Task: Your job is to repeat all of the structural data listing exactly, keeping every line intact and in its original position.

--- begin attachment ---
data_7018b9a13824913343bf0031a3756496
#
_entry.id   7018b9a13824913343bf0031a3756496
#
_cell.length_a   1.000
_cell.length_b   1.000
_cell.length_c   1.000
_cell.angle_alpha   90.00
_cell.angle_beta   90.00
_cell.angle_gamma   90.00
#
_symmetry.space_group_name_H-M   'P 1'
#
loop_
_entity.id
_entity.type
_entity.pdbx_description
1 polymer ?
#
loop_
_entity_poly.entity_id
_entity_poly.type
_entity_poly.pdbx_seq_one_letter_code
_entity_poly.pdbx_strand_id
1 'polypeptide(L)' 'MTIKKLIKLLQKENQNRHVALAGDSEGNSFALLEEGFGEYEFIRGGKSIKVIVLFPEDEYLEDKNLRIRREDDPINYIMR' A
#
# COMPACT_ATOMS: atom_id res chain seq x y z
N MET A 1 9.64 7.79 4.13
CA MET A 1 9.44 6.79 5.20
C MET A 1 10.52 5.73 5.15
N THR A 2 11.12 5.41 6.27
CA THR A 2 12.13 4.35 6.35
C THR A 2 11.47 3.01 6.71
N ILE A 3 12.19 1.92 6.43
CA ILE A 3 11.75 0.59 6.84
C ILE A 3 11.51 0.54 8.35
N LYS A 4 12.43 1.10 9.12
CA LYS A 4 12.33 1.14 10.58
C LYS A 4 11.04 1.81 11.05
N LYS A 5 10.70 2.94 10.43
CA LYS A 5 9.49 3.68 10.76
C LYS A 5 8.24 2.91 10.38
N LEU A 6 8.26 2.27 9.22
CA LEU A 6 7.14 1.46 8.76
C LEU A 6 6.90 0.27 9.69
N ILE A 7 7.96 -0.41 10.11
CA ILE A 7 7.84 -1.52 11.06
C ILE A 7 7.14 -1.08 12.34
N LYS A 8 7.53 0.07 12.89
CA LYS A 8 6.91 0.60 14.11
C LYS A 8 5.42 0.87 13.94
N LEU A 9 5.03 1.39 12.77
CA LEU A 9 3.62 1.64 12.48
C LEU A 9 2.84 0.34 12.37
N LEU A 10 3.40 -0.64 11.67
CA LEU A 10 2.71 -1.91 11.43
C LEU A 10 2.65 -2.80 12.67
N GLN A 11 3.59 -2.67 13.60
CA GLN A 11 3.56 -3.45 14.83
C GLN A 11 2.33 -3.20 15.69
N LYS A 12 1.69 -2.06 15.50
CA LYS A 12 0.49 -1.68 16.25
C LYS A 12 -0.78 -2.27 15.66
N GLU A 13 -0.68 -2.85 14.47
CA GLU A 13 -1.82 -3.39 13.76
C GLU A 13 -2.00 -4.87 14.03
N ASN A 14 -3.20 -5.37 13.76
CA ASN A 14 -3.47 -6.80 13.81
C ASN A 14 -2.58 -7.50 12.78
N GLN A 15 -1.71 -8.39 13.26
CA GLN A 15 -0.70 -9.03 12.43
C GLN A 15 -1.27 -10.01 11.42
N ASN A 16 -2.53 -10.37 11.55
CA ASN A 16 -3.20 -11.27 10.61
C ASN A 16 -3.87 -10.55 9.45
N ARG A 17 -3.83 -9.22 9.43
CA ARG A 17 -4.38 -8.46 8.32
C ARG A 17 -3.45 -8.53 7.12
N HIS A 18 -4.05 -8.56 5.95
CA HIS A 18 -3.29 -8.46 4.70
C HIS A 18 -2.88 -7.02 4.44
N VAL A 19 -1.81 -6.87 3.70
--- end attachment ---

data_7018b9a13824913343bf0031a3756496
#
_entry.id   7018b9a13824913343bf0031a3756496
#
_cell.length_a   1.000
_cell.length_b   1.000
_cell.length_c   1.000
_cell.angle_alpha   90.00
_cell.angle_beta   90.00
_cell.angle_gamma   90.00
#
_symmetry.space_group_name_H-M   'P 1'
#
loop_
_entity.id
_entity.type
_entity.pdbx_description
1 polymer ?
#
loop_
_entity_poly.entity_id
_entity_poly.type
_entity_poly.pdbx_seq_one_letter_code
_entity_poly.pdbx_strand_id
1 'polypeptide(L)' 'MTIKKLIKLLQKENQNRHVALAGDSEGNSFALLEEGFGEYEFIRGGKSIKVIVLFPEDEYLEDKNLRIRREDDPINYIMR' A
#
# COMPACT_ATOMS: atom_id res chain seq x y z
N MET A 1 9.64 7.79 4.13
CA MET A 1 9.44 6.79 5.20
C MET A 1 10.52 5.73 5.15
N THR A 2 11.12 5.41 6.27
CA THR A 2 12.13 4.35 6.35
C THR A 2 11.47 3.01 6.71
N ILE A 3 12.19 1.92 6.43
CA ILE A 3 11.75 0.59 6.84
C ILE A 3 11.51 0.54 8.35
N LYS A 4 12.43 1.10 9.12
CA LYS A 4 12.33 1.14 10.58
C LYS A 4 11.04 1.81 11.05
N LYS A 5 10.70 2.94 10.43
CA LYS A 5 9.49 3.68 10.76
C LYS A 5 8.24 2.91 10.38
N LEU A 6 8.26 2.27 9.22
CA LEU A 6 7.14 1.46 8.76
C LEU A 6 6.90 0.27 9.69
N ILE A 7 7.96 -0.41 10.11
CA ILE A 7 7.84 -1.52 11.06
C ILE A 7 7.14 -1.08 12.34
N LYS A 8 7.53 0.07 12.89
CA LYS A 8 6.91 0.60 14.11
C LYS A 8 5.42 0.87 13.94
N LEU A 9 5.03 1.39 12.77
CA LEU A 9 3.62 1.64 12.48
C LEU A 9 2.84 0.34 12.37
N LEU A 10 3.40 -0.64 11.67
CA LEU A 10 2.71 -1.91 11.43
C LEU A 10 2.65 -2.80 12.67
N GLN A 11 3.59 -2.67 13.60
CA GLN A 11 3.56 -3.45 14.83
C GLN A 11 2.33 -3.20 15.69
N LYS A 12 1.69 -2.06 15.50
CA LYS A 12 0.49 -1.68 16.25
C LYS A 12 -0.78 -2.27 15.66
N GLU A 13 -0.68 -2.85 14.47
CA GLU A 13 -1.82 -3.39 13.76
C GLU A 13 -2.00 -4.87 14.03
N ASN A 14 -3.20 -5.37 13.76
CA ASN A 14 -3.47 -6.80 13.81
C ASN A 14 -2.58 -7.50 12.78
N GLN A 15 -1.71 -8.39 13.26
CA GLN A 15 -0.70 -9.03 12.43
C GLN A 15 -1.27 -10.01 11.42
N ASN A 16 -2.53 -10.37 11.55
CA ASN A 16 -3.20 -11.27 10.61
C ASN A 16 -3.87 -10.55 9.45
N ARG A 17 -3.83 -9.22 9.43
CA ARG A 17 -4.38 -8.46 8.32
C ARG A 17 -3.45 -8.53 7.12
N HIS A 18 -4.05 -8.56 5.95
CA HIS A 18 -3.29 -8.46 4.70
C HIS A 18 -2.88 -7.02 4.44
N VAL A 19 -1.81 -6.87 3.70